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Tuesday, 13 November 2012

Weekly Wisdom from Mr. Trollope


"Perhaps no terms have been so injurious to the profession of the novelist as those two words, hero and heroine."

Negative Capability

     I've been taking language classes in the city with some consistency--I began Italian, I continued French. The most recent return to French has been a grave disappointment; in having to learn the rules of things I knew instinctively--having learned the language as an eight year old--I found a new definition of knowing and a dissatisfaction with structured learning.  I knew certain lessons without understanding the rules; in trying to learn the rules, I lost the lesson. Things I knew were no longer clear, and yet what I had known was not based in anything I could define.
     When I decided to finally bite the bullet, and sign up for a poetry workshop, I smiled reflectively--perhaps I had been studying language when all I really wanted to do was speak.  As I read through past entries on this blog, specifically those for several months of 2009, I am reminded of a discovery; of learning to live with mystery.  An idea articulated to me at the time by Keats.  Like language, I suppose, that which we learn to live with can become unlearned with living, and so I think I as I struggled to understand the rules, to read the signs, I returned to the idea of poetry as a means to soothe my attempts at rigidity.
     Upon returning home from a rather poetic journey to Edinburgh to visit family I had spent years imagining, or dreaming about--there is no greater ordered mystery than what your mind designs when it is at rest--I found waiting for me in my inbox readings for the workshop I'd signed up for.  There he was again, Keats waving to me from beyond, emboldening my soul to accept mystery--to be "capable of being in uncertainties, mysteries, doubts, without any irritable reaching after fact and reason." Suddenly, the title of the class became clear: "Shadows and Mayhem." It means nothing and everything--it seeks.  There is also an essay from Fanny Howe called "Bewilderment"which describes poetry as a way to "resolve the unresolvable."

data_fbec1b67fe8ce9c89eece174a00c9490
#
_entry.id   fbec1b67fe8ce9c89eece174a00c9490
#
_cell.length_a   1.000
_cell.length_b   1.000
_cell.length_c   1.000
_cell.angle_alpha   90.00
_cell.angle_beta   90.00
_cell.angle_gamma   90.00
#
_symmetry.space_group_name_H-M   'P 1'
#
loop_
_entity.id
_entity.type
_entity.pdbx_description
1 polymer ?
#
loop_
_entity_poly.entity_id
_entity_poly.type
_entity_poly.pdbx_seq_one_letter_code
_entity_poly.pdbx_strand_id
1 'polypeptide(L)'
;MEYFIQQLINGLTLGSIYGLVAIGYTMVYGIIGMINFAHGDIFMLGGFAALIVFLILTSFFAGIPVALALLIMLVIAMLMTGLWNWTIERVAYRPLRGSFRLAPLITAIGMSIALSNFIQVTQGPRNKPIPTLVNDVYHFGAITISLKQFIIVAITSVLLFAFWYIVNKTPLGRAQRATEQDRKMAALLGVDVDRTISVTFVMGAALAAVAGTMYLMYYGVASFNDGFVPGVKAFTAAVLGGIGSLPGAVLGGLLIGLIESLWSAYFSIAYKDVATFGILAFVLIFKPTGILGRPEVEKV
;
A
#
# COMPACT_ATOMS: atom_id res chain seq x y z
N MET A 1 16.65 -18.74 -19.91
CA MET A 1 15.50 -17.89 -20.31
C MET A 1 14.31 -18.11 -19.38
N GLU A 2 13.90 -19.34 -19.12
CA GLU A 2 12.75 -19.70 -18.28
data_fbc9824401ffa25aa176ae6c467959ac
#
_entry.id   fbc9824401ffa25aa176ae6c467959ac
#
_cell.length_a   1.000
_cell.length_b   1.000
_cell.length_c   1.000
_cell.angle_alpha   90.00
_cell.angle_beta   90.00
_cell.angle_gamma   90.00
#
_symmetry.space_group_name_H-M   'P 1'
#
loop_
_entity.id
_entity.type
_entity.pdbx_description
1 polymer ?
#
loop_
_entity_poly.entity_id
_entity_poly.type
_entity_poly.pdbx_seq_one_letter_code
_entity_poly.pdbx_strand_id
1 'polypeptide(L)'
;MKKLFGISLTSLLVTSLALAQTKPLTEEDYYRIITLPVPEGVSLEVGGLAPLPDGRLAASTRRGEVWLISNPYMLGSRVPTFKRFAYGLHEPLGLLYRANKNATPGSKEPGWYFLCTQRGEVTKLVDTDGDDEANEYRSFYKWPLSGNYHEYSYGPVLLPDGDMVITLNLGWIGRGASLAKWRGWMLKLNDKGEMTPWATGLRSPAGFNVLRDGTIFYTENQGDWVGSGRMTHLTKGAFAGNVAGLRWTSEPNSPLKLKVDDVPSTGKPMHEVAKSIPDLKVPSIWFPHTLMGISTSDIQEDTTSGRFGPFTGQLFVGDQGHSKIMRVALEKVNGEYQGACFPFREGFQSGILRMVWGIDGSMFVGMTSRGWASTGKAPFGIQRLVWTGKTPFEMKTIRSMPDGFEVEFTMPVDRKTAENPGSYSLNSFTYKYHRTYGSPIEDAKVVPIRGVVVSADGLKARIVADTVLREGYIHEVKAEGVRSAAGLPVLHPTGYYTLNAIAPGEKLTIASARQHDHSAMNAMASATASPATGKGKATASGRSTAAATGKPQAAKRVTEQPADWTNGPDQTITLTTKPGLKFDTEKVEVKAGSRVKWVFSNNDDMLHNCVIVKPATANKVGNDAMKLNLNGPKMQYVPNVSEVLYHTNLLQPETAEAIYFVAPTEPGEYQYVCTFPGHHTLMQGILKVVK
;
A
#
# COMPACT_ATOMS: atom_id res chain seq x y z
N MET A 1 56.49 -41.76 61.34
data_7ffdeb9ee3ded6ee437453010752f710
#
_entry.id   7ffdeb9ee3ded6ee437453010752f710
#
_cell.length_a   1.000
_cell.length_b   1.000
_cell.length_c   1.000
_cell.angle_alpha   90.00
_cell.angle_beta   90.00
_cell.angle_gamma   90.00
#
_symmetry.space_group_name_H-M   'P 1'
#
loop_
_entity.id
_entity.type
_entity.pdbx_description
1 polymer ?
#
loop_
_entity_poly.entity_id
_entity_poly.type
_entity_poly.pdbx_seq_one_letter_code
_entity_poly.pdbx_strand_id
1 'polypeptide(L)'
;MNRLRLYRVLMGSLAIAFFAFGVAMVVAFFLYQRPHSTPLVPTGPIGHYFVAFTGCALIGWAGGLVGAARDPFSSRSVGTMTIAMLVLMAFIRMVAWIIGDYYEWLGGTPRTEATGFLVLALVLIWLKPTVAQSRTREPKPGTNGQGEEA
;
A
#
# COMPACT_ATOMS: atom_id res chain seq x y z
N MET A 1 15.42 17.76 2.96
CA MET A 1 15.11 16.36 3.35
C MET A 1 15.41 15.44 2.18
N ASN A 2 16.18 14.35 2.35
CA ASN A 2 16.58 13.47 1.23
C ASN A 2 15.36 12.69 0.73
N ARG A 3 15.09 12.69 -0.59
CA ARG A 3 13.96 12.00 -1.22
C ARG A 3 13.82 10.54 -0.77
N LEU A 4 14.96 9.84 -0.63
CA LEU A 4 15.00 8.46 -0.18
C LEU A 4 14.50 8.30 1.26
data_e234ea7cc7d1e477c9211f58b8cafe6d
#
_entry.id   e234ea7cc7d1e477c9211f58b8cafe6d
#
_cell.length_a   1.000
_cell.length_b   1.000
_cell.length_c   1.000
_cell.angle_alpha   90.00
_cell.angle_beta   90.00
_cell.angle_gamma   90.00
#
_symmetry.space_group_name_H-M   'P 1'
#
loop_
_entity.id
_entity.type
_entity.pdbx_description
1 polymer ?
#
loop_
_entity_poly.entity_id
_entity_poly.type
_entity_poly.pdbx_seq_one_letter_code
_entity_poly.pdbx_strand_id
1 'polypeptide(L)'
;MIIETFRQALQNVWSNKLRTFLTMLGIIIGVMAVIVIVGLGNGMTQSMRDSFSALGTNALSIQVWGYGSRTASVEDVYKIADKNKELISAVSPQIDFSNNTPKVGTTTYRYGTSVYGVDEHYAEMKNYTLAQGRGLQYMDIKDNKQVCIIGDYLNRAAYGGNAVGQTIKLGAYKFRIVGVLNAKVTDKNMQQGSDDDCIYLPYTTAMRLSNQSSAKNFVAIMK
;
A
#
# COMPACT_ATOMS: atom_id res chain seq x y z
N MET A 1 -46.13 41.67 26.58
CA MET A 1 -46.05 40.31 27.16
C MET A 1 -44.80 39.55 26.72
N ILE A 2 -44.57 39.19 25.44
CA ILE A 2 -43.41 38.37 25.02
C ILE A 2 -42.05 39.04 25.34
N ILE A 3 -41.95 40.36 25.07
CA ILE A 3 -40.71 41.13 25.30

Randomness, uncertainty, bewilderment: this is how the middle of my day looks.  Sometimes, in the morning, I awake with surprise to find myself alone ( I am sure my dreams are populated).  Sometimes, at evening, I refute mystery with searing diligence (I will not look anywhere I can't see). "For myself," writes Howe, "a poem emerges by itself, like something developing in a dark place.  First I see the impression of a time period as an experience of pure language, glimpses of actions, emotions and weathers.  I jot down whatever comes through--in a rush of words.  Then I begin to see what is being said and to see it as it unfolds . . . ."  And there, I suppose, is the clarity in bewilderment,  the raising of the eye curtain, the serendipity of a chance meeting, the supreme engineering of a bridge: strength, structure, grace, and beauty; male and female, support and passage; a constant communication of wires and stone, a balancing act of math and mystery.